Introduction: Concerns about SARS-CoV-2 infection risk in health care settings have resulted in changes in prenatal care and birth plans, such as shifts to in-person visits and increased Cesarean delivery. These changes may affect quality of care and limit opportunities for clinicians to counsel pregnant individuals, who are at higher risk of severe COVID-19 disease and adverse pregnancy outcomes, about prevention and vaccination. Methods: We conducted a cross-sectional online survey of United States adults on changes in prenatal care, COVID-19 vaccine willingness, and reasons for unwillingness to receive a vaccine. We summarized changes in access to care and examined differences in vaccine willingness between pregnant and propensity-score matched non-pregnant controls using chi-squared tests and multivariable conditional logistic regression. Results: Between December 15–23, 2020, 8481 participants completed the survey, of which 233 were pregnant. Three-quarters of pregnant women (n = 186) experienced a change in prenatal care, including format of care (n = 84, 35%) and reduced visits (n = 69, 24%). Two-thirds experienced a change in birth plans, from a hospital birth to home birth (n = 45, 18%) or vaginal birth to a Cesarean delivery (n = 42, 17%). Although 40% of pregnant women (n = 78) were unwilling to receive COVID-19 vaccination, they had higher, though non-significant, odds of reporting willingness to receive vaccination compared to similar non-pregnant women (aOR 1.38, 95% CI: 0.95, 2.00). Conclusion: To support pregnant women through the perinatal care continuum, maternity care teams should develop protocols to foster social support, patient-centered education around infection prevention that focuses on improved risk perception, expected changes in care due to COVID-19, and vaccine effectiveness and safety.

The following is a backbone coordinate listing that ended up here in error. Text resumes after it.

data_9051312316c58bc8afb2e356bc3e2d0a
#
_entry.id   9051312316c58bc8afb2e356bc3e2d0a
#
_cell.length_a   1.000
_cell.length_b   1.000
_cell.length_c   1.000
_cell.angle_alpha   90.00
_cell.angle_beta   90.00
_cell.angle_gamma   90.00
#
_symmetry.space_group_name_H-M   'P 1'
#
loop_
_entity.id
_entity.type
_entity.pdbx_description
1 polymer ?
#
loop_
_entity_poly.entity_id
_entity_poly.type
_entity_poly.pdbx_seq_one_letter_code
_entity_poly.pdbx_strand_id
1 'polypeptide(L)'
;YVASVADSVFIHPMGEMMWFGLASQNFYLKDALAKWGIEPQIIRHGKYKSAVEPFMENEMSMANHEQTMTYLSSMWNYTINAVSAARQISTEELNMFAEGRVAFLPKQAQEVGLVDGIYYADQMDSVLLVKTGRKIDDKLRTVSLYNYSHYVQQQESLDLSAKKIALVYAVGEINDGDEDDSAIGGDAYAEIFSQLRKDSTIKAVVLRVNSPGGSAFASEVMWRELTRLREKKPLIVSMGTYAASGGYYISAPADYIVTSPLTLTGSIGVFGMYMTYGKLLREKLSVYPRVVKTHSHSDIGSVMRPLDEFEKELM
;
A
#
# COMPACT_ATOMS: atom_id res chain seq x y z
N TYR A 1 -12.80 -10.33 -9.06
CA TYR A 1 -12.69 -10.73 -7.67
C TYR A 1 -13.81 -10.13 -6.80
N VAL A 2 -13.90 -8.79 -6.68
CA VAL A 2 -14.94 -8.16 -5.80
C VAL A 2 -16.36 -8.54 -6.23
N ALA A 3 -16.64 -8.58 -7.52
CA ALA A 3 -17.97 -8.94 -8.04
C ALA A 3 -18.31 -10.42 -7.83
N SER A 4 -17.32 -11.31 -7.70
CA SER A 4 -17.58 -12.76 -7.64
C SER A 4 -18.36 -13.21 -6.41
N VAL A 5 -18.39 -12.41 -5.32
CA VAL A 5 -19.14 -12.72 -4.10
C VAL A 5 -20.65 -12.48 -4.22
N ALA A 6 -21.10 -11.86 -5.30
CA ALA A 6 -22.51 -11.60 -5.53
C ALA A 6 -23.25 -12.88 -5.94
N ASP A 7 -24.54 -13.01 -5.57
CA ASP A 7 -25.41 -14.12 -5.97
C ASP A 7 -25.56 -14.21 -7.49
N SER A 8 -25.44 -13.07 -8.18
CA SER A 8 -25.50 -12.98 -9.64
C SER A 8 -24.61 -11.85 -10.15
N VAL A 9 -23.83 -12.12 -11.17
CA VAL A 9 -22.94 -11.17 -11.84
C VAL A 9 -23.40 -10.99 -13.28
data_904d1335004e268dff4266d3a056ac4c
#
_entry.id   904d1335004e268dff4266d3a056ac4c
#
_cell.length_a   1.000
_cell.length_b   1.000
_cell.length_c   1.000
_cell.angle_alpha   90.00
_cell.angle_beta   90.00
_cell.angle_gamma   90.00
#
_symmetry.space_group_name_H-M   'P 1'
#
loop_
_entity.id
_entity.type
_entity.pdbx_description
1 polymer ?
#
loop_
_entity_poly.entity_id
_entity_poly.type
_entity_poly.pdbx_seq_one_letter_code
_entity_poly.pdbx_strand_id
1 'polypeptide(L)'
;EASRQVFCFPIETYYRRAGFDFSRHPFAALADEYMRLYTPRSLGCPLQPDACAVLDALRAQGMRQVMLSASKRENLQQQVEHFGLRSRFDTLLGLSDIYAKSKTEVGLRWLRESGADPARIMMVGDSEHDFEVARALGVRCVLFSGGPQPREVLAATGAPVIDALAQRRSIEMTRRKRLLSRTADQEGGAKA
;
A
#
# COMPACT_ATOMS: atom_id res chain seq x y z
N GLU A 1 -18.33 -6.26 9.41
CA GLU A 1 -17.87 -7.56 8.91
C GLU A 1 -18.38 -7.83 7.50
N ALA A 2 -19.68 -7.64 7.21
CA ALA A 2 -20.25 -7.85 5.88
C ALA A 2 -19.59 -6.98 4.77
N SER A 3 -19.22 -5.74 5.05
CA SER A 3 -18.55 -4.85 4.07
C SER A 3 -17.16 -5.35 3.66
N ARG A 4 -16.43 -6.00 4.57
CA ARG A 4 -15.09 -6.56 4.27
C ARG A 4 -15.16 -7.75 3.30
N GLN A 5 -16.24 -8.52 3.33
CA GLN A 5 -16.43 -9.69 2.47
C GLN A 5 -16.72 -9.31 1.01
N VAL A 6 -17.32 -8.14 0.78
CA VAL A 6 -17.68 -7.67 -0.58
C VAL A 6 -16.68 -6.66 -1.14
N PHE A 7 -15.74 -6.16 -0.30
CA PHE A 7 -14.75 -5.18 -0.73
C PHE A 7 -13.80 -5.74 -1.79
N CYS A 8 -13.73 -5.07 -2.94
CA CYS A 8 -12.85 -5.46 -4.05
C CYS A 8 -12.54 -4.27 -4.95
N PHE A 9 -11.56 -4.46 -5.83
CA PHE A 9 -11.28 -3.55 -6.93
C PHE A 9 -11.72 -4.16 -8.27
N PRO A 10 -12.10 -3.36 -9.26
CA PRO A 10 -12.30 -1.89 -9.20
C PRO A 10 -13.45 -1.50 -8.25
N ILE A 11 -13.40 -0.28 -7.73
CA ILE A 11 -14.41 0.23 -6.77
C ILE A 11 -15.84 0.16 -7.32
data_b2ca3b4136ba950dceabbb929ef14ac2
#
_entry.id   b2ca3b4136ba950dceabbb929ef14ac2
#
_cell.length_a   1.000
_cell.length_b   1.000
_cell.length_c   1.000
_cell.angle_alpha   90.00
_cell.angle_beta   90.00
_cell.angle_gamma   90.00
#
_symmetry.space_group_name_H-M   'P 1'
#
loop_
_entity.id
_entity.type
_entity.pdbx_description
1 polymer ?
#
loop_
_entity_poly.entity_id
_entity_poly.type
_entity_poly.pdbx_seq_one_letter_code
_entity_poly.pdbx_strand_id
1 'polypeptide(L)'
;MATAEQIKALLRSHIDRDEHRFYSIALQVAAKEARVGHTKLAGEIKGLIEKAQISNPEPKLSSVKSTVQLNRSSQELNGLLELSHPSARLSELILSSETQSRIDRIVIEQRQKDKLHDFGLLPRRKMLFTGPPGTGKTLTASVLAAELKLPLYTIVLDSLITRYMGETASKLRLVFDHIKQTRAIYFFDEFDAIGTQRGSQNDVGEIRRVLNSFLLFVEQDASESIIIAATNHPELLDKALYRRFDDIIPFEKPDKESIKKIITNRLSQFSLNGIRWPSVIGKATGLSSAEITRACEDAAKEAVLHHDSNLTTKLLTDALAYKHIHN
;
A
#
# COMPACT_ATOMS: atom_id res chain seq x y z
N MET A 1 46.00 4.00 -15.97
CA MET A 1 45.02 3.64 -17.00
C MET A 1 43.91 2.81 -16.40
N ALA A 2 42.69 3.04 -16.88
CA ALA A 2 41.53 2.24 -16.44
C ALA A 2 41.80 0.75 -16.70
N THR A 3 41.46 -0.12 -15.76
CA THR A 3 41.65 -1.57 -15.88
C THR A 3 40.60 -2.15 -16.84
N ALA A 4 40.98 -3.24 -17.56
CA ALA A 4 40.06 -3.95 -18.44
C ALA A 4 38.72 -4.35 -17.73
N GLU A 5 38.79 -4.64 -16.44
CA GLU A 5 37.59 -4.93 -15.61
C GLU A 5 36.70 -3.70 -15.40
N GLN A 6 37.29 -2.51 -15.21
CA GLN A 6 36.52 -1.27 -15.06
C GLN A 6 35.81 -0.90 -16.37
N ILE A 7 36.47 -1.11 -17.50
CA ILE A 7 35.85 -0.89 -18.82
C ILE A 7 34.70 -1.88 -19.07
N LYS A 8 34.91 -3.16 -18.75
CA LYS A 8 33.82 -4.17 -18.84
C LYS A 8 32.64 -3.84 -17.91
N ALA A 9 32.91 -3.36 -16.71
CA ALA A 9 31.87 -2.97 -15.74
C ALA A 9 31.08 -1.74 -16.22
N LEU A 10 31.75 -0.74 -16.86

ASJC Scopus subject areas
- Obstetrics and Gynecology